As it has in music, physical computing has weighed in on minimal video gaming. Rob Seward’s three-person Tag is played on a 5×7 LED grid and has been hailed as “the simplest video game in the world.” Interestingly, Clive Thompson goes on to note that Seward’s game Boo is even simpler, with a single light bulb for a display. One player lights the bulb and the other attempts to hit a button as soon as possible afterwards.

There are some things that all of these games have in common: Something surprising happens in all of them, and that surprising thing is critical to the gameplay. Randomness provides the surprise in and Thunderstorm. The players provide it in Tag and Boo. A representational excuse (you’re falling into a canyon, we’re watching a storm, got you!) can be used, but it’s the unexpected, not the connection to reality, that makes these games work. And there’s just one last thing to note: I think that surprise even plays an important role in The Game. Ouch … I just lost The Game.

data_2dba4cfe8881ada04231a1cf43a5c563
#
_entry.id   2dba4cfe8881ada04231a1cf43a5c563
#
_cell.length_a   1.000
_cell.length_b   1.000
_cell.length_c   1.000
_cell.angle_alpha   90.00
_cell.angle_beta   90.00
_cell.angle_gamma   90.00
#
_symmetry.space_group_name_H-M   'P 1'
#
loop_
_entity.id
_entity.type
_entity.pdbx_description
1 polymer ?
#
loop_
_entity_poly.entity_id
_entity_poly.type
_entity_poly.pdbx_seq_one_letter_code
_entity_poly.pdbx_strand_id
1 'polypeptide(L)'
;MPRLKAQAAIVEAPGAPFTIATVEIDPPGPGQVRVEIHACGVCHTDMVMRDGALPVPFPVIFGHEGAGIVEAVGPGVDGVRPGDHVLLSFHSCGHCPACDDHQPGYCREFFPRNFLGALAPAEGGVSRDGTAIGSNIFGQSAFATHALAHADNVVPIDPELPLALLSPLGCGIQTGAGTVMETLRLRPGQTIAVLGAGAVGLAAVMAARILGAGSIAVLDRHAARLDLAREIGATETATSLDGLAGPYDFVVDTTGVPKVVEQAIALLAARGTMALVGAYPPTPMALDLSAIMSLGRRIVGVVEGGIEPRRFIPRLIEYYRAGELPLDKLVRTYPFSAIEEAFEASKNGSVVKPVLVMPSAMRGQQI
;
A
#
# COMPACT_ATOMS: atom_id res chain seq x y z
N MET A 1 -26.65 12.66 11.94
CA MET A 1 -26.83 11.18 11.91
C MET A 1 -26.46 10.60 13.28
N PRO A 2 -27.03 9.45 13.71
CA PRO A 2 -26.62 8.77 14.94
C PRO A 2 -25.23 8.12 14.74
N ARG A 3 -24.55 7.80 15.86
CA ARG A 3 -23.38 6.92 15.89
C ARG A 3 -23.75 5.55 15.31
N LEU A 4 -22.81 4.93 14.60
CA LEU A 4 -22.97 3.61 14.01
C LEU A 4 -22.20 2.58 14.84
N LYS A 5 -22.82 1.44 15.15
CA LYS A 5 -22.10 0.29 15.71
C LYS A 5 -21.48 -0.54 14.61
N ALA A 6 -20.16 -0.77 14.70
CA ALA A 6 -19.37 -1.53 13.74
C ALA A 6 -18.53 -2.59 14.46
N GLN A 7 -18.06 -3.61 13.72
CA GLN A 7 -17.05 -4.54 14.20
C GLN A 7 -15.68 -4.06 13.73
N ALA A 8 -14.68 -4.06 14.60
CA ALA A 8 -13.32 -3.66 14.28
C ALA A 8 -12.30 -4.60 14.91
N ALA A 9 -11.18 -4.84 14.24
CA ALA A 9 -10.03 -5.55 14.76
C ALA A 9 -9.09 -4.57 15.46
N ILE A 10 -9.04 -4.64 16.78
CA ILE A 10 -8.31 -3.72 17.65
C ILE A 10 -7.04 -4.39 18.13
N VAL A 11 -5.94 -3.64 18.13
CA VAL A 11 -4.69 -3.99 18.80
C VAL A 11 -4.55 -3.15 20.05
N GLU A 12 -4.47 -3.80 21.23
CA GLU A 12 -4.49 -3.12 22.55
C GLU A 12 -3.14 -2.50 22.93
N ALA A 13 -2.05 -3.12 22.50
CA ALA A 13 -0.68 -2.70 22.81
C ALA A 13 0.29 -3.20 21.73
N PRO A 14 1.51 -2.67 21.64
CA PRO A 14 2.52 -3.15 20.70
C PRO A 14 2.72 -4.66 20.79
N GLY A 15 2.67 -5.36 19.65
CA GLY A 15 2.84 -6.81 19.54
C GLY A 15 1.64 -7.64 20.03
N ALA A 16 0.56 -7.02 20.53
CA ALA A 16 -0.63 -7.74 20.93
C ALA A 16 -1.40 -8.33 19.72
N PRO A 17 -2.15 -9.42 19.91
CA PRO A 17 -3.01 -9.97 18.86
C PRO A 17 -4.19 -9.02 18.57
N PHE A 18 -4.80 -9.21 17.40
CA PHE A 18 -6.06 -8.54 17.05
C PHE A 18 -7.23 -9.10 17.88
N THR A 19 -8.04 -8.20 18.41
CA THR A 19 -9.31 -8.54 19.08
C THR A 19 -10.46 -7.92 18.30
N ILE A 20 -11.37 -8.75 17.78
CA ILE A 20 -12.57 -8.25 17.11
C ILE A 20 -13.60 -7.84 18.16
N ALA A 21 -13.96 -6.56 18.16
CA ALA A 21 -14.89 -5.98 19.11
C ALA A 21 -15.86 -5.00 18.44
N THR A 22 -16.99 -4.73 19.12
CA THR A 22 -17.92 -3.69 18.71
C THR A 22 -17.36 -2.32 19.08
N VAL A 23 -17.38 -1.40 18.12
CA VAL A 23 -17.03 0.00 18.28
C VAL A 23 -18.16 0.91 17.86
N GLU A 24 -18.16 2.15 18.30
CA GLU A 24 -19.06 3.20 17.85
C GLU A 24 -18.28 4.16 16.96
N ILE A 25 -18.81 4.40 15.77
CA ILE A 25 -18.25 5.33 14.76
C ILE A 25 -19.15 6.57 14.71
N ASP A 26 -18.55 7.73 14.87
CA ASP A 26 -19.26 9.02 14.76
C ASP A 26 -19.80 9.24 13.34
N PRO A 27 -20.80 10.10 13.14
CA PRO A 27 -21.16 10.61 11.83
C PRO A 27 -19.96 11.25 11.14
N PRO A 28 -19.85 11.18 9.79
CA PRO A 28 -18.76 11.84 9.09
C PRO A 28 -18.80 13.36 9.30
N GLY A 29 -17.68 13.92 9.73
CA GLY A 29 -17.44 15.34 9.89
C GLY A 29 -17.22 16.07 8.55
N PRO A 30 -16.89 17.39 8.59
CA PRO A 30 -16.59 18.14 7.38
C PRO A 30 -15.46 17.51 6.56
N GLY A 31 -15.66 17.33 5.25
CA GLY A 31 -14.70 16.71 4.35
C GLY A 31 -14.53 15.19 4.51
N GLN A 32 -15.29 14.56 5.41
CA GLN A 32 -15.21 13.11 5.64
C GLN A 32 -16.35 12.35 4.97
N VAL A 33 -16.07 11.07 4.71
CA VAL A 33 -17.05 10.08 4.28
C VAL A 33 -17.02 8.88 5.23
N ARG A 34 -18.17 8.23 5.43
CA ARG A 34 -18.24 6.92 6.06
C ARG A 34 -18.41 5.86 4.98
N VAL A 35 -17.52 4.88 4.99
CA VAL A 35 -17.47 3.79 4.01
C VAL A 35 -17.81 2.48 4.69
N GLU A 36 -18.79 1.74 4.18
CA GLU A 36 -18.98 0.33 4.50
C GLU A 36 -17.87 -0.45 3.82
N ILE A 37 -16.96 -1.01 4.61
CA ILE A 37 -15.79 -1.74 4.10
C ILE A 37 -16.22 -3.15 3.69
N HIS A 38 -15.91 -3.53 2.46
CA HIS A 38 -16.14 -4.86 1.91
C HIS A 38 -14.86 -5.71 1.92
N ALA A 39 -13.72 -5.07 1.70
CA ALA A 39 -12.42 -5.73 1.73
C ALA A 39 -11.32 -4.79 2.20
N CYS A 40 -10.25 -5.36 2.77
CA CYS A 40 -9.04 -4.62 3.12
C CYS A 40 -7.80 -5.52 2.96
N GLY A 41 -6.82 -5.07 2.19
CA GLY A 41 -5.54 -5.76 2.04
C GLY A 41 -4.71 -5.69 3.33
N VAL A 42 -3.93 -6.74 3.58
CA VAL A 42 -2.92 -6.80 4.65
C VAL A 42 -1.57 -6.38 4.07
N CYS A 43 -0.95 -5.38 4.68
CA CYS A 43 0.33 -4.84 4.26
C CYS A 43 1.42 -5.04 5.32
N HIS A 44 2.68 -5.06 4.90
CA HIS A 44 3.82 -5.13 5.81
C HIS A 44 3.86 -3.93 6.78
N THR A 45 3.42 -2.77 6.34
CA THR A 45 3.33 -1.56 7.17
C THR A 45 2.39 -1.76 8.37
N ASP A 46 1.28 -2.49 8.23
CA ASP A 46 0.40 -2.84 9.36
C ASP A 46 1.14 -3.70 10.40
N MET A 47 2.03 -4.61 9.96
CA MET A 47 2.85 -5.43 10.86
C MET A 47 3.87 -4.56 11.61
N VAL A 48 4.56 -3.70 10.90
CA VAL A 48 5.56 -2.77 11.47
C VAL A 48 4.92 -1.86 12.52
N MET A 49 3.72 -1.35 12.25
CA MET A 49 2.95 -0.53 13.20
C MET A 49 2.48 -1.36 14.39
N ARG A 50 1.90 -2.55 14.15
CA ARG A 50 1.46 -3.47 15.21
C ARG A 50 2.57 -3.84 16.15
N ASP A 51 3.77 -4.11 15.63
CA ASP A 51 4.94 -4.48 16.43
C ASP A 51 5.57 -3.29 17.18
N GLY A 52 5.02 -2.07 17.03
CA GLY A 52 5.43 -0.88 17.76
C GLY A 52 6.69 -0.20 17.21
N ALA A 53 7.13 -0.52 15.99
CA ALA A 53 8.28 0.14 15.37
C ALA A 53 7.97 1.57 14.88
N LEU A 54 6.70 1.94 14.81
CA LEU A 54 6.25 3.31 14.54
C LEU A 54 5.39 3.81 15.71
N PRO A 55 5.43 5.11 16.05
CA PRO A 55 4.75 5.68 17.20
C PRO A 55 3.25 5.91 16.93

Have You Played Atari Today?

<i>Asteroids, Tempest 2000, Pitfall!</i> (for Intellivision!), <i>Air-Sea Battle,</i> and <i>Yars' Revenge</i> set up and waiting for players in the Trope Tank.
Asteroids, Tempest 2000, Pitfall! (for Intellivision!), Air-Sea Battle, and Yars' Revenge set up and waiting for players in the Trope Tank.

I have been wanting to have some sort of end-of-year fest, however small-scale and short-notice, and I was also looking for an excuse to unpack and reconfigure my office (a.k.a. the Trope Tank) after hauling much of my video game stuff back from the Boston Cyberarts Festival. So I decided to invite some MIT folks over, including CMS and GAMBIT game-players. Excuses to celebrate included this here new blog, Racing the Beam (not so new, but still a good excuse for a party), and MIT’s recent decision to promote and tenure me. I was very pleased to host a contingent from the Literature department, some CMS students and staff, and the person who has kindly loaned me that fine Asteroids cabinet, Jason Scott. There was an emphasis on the Atari VCS at the event. Players battled at Joust (and contemplated the symbology and implications of the game), played Space Invaders as a team, found Barnstorming simple but serene, figured out Yars’ Revenge, grooved with Tempest 2000 on the Jaguar, and failed to beat Ghosts ‘n Goblins on the NES. (Still, that was a lot better than I can do during an offhand attempt, Josh.) Thanks to all who stopped by.

Robot Jams